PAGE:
The oldest alphabet

The Phoenician alphabet
This sandstone stele with an eight line alphabetic inscription (read right to left) was discovered in 1773 in the wall of a vineyard on the island of Sardinia, near the ancient coastal site of Nora. The monument is one of the most ancient Phoenician inscriptions known from the western Mediterranean, and its text still remains imperfectly understood. Sardinia, Cagliari, Pula. Phoenician, ca. 850–740 B.C. Museo Archeologico Nazionale, Cagliari (5998).

The origins of writing in different parts of the world — including that of the Egyptian slabs — have long stimulated scholarly debates (Oldest languages).

The history of the alphabet goes back to the consonantal writing system used for Semitic languages in the Levant.

The first alphabet created from Egyptian hieroglyphs in the Sinai area was picked up by Phoenician traders in the 11th century BC, who adopted it and altered it to suit their own needs, as we can see in this 2,700-year-old stone seal.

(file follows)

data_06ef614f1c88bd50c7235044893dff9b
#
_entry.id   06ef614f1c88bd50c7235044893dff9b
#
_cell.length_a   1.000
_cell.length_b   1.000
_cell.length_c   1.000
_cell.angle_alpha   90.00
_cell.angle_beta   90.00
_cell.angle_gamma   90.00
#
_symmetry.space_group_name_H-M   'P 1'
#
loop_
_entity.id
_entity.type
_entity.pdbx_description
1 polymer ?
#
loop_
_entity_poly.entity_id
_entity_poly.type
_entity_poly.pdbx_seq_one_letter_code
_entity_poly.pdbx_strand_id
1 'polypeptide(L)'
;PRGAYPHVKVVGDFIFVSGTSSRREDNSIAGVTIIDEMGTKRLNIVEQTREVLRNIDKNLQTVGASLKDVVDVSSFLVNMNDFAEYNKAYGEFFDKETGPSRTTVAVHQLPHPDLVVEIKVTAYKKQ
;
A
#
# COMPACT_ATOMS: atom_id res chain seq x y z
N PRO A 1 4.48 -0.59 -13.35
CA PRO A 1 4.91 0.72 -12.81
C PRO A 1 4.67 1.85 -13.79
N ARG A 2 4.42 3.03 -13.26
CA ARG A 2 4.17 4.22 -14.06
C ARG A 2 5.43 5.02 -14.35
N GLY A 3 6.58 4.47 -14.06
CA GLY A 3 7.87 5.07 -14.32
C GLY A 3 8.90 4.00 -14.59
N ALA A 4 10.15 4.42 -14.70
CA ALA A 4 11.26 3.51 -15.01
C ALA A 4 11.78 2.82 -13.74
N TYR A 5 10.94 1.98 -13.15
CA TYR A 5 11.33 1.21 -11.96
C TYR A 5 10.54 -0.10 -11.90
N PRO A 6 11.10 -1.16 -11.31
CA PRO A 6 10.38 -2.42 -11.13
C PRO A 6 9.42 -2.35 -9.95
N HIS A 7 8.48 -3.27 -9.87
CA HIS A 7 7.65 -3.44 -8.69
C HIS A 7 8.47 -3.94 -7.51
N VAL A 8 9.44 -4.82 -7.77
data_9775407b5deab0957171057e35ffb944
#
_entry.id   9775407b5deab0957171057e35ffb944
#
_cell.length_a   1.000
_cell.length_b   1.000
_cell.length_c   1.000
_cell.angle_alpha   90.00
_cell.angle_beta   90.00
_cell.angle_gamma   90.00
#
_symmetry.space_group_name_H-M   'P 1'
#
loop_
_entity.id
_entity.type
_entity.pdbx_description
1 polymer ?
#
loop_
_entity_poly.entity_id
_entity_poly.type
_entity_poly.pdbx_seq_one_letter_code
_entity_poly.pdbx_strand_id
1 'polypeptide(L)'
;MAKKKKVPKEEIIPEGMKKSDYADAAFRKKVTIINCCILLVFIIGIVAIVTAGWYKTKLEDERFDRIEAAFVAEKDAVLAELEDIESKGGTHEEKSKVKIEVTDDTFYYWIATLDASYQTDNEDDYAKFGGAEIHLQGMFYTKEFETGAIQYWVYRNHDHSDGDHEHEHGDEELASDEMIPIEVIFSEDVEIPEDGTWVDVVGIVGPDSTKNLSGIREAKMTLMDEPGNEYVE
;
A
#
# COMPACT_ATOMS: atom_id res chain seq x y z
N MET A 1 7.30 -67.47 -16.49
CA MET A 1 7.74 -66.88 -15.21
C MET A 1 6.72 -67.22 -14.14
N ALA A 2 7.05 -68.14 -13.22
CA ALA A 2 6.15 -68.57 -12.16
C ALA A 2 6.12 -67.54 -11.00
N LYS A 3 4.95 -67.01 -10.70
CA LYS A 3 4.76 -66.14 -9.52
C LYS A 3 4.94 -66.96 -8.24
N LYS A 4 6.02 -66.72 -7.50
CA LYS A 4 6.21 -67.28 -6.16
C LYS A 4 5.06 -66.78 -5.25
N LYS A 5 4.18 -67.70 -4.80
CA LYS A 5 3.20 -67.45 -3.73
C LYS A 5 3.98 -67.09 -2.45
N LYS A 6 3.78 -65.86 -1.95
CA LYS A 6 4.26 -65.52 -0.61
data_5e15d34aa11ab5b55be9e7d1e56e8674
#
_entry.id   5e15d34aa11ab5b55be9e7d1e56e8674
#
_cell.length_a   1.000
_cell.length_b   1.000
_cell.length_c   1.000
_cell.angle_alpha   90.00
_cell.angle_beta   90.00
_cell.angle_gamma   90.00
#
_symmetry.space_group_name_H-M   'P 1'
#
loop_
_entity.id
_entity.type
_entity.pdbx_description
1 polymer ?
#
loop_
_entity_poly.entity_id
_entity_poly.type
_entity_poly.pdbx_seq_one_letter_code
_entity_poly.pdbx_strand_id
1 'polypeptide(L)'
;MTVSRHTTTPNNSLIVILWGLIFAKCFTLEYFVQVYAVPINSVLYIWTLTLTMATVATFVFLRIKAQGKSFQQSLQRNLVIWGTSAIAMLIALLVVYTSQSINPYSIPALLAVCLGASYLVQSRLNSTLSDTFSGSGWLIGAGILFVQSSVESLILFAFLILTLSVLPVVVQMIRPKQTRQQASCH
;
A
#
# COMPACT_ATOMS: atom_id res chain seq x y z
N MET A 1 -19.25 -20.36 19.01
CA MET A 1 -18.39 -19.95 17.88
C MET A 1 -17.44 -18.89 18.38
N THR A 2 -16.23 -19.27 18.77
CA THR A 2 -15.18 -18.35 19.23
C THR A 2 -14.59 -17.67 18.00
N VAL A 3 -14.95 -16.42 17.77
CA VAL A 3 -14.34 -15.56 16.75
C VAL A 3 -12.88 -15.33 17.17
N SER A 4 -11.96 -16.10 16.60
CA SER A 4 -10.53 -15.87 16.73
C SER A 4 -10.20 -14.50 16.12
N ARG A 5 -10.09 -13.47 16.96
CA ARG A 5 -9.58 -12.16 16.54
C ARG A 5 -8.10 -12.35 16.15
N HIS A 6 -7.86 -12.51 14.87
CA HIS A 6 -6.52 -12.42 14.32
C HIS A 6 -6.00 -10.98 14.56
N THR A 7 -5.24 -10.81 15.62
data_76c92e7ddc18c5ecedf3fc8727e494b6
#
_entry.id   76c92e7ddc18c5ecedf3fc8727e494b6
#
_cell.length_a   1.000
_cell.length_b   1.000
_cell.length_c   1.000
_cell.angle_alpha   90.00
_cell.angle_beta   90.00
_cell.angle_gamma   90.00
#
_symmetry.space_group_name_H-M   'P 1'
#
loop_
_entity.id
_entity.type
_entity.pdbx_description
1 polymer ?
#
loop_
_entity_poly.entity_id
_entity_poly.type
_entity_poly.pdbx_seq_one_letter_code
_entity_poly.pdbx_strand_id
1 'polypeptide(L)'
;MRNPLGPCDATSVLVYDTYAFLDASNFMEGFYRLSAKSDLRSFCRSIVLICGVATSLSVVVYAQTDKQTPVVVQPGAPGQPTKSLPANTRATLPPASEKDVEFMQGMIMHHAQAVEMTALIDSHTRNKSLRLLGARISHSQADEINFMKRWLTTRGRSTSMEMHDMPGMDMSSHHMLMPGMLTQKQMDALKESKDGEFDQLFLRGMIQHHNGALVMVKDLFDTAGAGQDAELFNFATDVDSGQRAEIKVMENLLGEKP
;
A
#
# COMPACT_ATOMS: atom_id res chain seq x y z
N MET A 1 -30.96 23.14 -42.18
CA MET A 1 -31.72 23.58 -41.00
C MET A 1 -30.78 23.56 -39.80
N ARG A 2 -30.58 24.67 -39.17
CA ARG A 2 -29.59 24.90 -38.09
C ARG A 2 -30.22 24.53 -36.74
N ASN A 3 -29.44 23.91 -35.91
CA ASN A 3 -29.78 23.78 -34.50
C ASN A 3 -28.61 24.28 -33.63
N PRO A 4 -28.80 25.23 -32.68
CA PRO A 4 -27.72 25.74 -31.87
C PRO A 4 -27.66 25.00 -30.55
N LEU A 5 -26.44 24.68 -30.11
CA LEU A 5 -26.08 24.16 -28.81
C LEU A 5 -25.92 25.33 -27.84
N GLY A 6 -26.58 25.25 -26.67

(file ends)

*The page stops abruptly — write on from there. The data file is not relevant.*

The Phoenician alphabet is an alphabet known in modern times from the Canaanite and Aramaic inscriptions found across the Mediterranean region. Phoenician is very close to Hebrew and Moabite. Hebrew is the world’s oldest alphabet still widely used.

The Greek alphabet was born when the Greeks adapted the Phoenician writing system to represent their own language by developing a fully phonetic writing system composed of individual signs arranged in a linear fashion that could represent both consonants and vowels.

The Greek alphabet is referred to as letters in the Rosetta stone.

Who is the First Linguist?

The Sanskrit Grammarian Pānini (c. 520-460 B.C.) is the earliest known professional linguist and is the founder of linguistics. He is well known for formulating the 3959 rules of Sanskrit morphology, which are still in use today. He wrote a description of Sanskrit in 1500 B.C. and his rules describe the Sanskrit morphology perfectly. In addition, his sophisticated logical rules have a huge influence on the ancient and modern linguistics of today.

Source: The Diffusion of the Alphabet in the Second Millennium BCE: On the Movements of Scribal Ideas from Egypt to the Levant, Mesopotamia, and Yemen.

%d bloggers like this: